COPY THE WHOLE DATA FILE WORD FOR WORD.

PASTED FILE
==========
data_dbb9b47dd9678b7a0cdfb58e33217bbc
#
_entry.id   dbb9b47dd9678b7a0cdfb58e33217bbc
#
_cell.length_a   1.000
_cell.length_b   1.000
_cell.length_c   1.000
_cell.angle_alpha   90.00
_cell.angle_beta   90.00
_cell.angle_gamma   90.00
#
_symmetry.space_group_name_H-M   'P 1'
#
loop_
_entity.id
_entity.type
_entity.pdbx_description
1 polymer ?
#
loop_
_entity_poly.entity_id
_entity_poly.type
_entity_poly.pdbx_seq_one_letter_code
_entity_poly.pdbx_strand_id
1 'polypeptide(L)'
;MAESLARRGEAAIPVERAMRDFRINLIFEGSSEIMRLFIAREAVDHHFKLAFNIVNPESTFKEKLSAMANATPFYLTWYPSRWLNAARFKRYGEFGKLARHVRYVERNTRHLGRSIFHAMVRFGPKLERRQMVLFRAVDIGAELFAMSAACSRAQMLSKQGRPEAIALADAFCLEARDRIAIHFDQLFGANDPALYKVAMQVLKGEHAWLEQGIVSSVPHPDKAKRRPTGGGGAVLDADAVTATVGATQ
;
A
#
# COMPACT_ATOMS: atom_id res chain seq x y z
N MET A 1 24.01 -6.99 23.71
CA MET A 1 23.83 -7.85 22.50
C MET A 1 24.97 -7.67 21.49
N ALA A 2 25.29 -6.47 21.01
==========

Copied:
data_dbb9b47dd9678b7a0cdfb58e33217bbc
#
_entry.id   dbb9b47dd9678b7a0cdfb58e33217bbc
#
_cell.length_a   1.000
_cell.length_b   1.000
_cell.length_c   1.000
_cell.angle_alpha   90.00
_cell.angle_beta   90.00
_cell.angle_gamma   90.00
#
_symmetry.space_group_name_H-M   'P 1'
#
loop_
_entity.id
_entity.type
_entity.pdbx_description
1 polymer ?
#
loop_
_entity_poly.entity_id
_entity_poly.type
_entity_poly.pdbx_seq_one_letter_code
_entity_poly.pdbx_strand_id
1 'polypeptide(L)'
;MAESLARRGEAAIPVERAMRDFRINLIFEGSSEIMRLFIAREAVDHHFKLAFNIVNPESTFKEKLSAMANATPFYLTWYPSRWLNAARFKRYGEFGKLARHVRYVERNTRHLGRSIFHAMVRFGPKLERRQMVLFRAVDIGAELFAMSAACSRAQMLSKQGRPEAIALADAFCLEARDRIAIHFDQLFGANDPALYKVAMQVLKGEHAWLEQGIVSSVPHPDKAKRRPTGGGGAVLDADAVTATVGATQ
;
A
#
# COMPACT_ATOMS: atom_id res chain seq x y z
N MET A 1 24.01 -6.99 23.71
CA MET A 1 23.83 -7.85 22.50
C MET A 1 24.97 -7.67 21.49
N ALA A 2 25.29 -6.47 21.01